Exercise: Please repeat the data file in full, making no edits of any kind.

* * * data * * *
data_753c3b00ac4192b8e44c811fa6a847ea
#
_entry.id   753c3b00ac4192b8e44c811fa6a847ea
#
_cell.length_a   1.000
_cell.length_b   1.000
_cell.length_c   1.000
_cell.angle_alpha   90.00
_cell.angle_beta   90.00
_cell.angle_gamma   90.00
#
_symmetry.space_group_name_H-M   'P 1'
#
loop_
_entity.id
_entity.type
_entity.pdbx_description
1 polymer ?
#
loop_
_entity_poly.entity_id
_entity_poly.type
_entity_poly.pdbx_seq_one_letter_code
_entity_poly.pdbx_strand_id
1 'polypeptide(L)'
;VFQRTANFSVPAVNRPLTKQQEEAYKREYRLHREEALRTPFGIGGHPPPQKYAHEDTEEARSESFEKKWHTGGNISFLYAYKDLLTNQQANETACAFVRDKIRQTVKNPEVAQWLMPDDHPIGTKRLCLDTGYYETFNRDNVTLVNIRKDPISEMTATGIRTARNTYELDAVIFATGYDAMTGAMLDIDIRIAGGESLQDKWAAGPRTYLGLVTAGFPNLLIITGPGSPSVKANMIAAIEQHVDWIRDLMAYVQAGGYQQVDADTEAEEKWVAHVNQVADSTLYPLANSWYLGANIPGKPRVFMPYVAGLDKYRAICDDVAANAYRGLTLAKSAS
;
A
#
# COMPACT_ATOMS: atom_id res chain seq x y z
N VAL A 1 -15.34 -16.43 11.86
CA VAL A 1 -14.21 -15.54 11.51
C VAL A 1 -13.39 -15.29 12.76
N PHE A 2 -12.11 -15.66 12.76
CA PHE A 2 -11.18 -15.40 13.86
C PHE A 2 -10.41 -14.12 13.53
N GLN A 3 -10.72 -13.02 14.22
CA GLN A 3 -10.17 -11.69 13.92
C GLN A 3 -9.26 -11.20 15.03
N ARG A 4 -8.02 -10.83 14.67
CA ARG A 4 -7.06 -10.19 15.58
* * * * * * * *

data_753c3b00ac4192b8e44c811fa6a847ea
#
_entry.id   753c3b00ac4192b8e44c811fa6a847ea
#
_cell.length_a   1.000
_cell.length_b   1.000
_cell.length_c   1.000
_cell.angle_alpha   90.00
_cell.angle_beta   90.00
_cell.angle_gamma   90.00
#
_symmetry.space_group_name_H-M   'P 1'
#
loop_
_entity.id
_entity.type
_entity.pdbx_description
1 polymer ?
#
loop_
_entity_poly.entity_id
_entity_poly.type
_entity_poly.pdbx_seq_one_letter_code
_entity_poly.pdbx_strand_id
1 'polypeptide(L)'
;VFQRTANFSVPAVNRPLTKQQEEAYKREYRLHREEALRTPFGIGGHPPPQKYAHEDTEEARSESFEKKWHTGGNISFLYAYKDLLTNQQANETACAFVRDKIRQTVKNPEVAQWLMPDDHPIGTKRLCLDTGYYETFNRDNVTLVNIRKDPISEMTATGIRTARNTYELDAVIFATGYDAMTGAMLDIDIRIAGGESLQDKWAAGPRTYLGLVTAGFPNLLIITGPGSPSVKANMIAAIEQHVDWIRDLMAYVQAGGYQQVDADTEAEEKWVAHVNQVADSTLYPLANSWYLGANIPGKPRVFMPYVAGLDKYRAICDDVAANAYRGLTLAKSAS
;
A
#
# COMPACT_ATOMS: atom_id res chain seq x y z
N VAL A 1 -15.34 -16.43 11.86
CA VAL A 1 -14.21 -15.54 11.51
C VAL A 1 -13.39 -15.29 12.76
N PHE A 2 -12.11 -15.66 12.76
CA PHE A 2 -11.18 -15.40 13.86
C PHE A 2 -10.41 -14.12 13.53
N GLN A 3 -10.72 -13.02 14.22
CA GLN A 3 -10.17 -11.69 13.92
C GLN A 3 -9.26 -11.20 15.03
N ARG A 4 -8.02 -10.83 14.67
CA ARG A 4 -7.06 -10.19 15.58